One example is short term memory. When I'm distracted my mind records the CW I hear and I then play it back to copy the call sign. When fatigue set in the recording was blank and I had to request a repeat. A second example is that I once hot switched the antennas. The amplifier instantly faulted and went offline, protecting against damage. Hot switching is prevented with my station automation system but it is not yet installed.

As I type these words I am mostly recovered from the contest and my sleep cycle is back to normal. I am taking it easy today and writing this article because following the contest I got a COVID booster shot. That result in one day of minor aches and lethargy. The rain is pouring down so I don't care. I purposely delayed the appointment until after the contest. There was no point going into the contest with an avoidable handicap.

Bottom line

I exceeded my informal QSO goal of 2000 by over 10% (2231, not including dupes). Despite surpassing DXCC before sunrise on Saturday morning my country total hit a wall. The same with CQ zones. There were many multipliers that were almost worked or that were unworkable. 

40 meters is perhaps the easiest band to sweep all 40 zones in CQ WW from this part of the world. I did pretty well by logging 37 of them but the other 3, all in Africa, somehow eluded me. On the other hand, sweeping all the Asian zones is remarkable. The openings over the north pole were extraordinarily good this weekend.

A couple of club members informed me that my raw score is a new Canadian 40 meter record in this contest. That would be wonderful despite my total ignorance of the record and having set no explicit goal. My objectives were to do well and to have fun. Those objectives were achieved. 

My final score and the status of the record will have to wait for log checking and the publication of the results next year. Mistakes are inevitable and my final score will be lower. I don't anticipate a large score reduction.

Lessons learned and station plans

No matter how big your antennas or the skill of the operator there is always a station better equipped. A full-size 3-element 40 meter yagi up in the lower stratosphere is a great antenna, but it pales in comparison to the even bigger antennas and stacks at the largest contest stations. 

I was outgunned more often than you might imagine. Even where my station was superior I could be beat by a more skilled operator or by the unavoidable vagaries of geography and propagation. Life isn't fair, and I'm okay with that.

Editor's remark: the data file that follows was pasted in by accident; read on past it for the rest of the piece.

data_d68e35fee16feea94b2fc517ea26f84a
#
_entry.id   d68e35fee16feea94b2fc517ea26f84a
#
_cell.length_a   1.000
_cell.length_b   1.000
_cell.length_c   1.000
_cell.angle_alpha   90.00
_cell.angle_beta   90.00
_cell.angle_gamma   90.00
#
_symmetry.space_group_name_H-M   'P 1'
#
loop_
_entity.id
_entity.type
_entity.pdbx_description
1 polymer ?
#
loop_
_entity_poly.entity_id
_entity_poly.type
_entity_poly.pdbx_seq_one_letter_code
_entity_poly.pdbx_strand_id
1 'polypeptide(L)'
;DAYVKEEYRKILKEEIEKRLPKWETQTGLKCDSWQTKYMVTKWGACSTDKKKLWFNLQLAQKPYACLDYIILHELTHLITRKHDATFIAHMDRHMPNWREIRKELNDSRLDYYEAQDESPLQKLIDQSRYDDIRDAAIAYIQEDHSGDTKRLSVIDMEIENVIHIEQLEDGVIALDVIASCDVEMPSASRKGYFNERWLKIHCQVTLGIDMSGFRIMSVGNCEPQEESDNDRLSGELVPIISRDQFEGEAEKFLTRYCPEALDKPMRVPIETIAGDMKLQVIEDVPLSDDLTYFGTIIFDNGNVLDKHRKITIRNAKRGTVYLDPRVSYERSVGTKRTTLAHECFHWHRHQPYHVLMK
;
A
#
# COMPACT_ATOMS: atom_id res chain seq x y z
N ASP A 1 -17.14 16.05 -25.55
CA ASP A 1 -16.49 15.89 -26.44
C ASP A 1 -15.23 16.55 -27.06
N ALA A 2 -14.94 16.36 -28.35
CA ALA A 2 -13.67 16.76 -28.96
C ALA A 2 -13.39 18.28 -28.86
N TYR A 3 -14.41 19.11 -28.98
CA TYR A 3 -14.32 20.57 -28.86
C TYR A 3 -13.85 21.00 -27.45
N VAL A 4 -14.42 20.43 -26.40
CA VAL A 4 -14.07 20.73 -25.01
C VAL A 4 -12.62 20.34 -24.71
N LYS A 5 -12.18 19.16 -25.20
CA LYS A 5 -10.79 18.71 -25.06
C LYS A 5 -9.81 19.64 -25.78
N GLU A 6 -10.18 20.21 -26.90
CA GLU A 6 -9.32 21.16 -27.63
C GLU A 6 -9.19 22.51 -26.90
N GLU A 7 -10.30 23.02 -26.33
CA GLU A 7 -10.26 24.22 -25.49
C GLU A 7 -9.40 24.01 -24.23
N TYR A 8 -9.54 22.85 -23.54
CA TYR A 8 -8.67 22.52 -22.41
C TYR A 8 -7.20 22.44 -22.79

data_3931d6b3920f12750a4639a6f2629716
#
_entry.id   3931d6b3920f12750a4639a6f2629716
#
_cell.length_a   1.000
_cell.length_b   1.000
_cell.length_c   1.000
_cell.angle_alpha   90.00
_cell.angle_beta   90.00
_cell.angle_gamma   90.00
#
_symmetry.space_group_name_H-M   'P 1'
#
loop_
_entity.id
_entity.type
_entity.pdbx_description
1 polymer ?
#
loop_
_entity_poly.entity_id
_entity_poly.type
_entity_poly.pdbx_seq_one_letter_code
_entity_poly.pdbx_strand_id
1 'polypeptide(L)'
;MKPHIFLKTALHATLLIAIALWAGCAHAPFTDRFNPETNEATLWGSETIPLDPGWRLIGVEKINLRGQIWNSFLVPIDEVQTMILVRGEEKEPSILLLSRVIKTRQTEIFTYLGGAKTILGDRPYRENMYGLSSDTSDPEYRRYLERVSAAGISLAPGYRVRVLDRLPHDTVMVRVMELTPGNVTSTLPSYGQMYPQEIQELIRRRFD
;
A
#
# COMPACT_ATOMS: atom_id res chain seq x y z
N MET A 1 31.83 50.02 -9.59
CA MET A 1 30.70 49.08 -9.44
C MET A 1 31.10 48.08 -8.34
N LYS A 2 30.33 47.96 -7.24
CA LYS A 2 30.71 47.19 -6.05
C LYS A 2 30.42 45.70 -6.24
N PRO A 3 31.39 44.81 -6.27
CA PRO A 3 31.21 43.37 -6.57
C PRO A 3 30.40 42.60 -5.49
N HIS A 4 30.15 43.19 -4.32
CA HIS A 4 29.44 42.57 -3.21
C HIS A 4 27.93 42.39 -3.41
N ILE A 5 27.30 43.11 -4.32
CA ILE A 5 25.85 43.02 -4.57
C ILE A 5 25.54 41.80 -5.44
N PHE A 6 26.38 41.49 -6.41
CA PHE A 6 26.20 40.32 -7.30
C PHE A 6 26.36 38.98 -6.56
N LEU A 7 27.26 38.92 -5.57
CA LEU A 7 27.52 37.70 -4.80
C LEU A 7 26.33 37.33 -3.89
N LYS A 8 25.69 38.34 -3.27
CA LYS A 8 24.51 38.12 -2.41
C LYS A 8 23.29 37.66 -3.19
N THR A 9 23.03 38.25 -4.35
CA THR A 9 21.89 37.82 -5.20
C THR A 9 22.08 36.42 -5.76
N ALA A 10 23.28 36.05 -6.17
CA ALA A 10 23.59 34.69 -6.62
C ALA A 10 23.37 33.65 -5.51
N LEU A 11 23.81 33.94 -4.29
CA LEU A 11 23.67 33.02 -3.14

Can I do better? Of course. Should I do better? Aye, there's the rub.

My preference is to organize multi-ops in the major contests. That way the station is maximally utilized and we can compete at a high level. Repeated high intensity single op entries is not what I want. I will continue doing it for a while longer. 

Although it has been interesting to learn the necessary skills to be a more competitive single op, and thus improve my skill level and results, it is not what I want to do all the time and, frankly, I will never do it particularly well. I am a good contest operator but I will never be a great contest operator. The unplanned long length of this article contains various lessons I hope to learn from.

In regard to the station, I absolutely will not stack a similar 3-element yagi on the tower. I'd need a ring rotator at the least and I'd have an ongoing worry about the tower's ultimate capacity. 30 ft² per antenna is a lot! The incremental load on station maintenance is an additional burden. The stack would have less than optimum performance since the antennas would not be high enough and the ½λ spacing not wide enough. For the predicted improvement it isn't worth the investment and maintenance. Others choose differently. 

What I will consider is a fixed wire yagi or lightweight rotatable yagi. That would give me stacking gain and additional flexibility on this important contest band. Over the winter I'll model alternatives and develop a tentative plan. There are unique requirements for equalizing phase in a stack built with dissimilar yagis.

It seems fitting I am closing what many consider an uninteresting article with a reference to the most read article on this blog. I'll return to technical subjects in the next articles.

Monday, November 21, 2022

Rebuild of the Beverage Antenna Head Ends

Lightning destroyed 2 out of 3 of the Beverage antenna head ends. These home brew devices select the normal and reverse direction. They also terminate the unused direction in a dummy load (resistor) to prevent reflections that would cause a bidirectional pattern. They contain transformers, relays, resistor and a bias-T to separate RF and the DC reversing voltage that share the feed line. 

There are articles for each of these devices and their matching reflection transformers. Rather than sprinkle the text with links to the articles I'll list them here. Refer to them for technical details since I will not repeat that information here. In this article the focus on the rebuild and design differences.

The north-south Beverage head end was taken indoors before the lightning strike so it didn't suffer the same fate. That was because it, too, was malfunctioning. After completing a variety of other higher priority jobs the time had come to deal with the broken units. The top band season is well underway and I need the Beverages to hear stations that my big transmit antenna attracts.

Many of the components in the affected devices were destroyed, even the PCB copper traces. Since there was little to salvage I opted for a complete rebuild of the electronics. The plastic (ABS) enclosures and hardware were okay so I cleaned and reused them. Connectors and their wires were removed from the old boards and reused.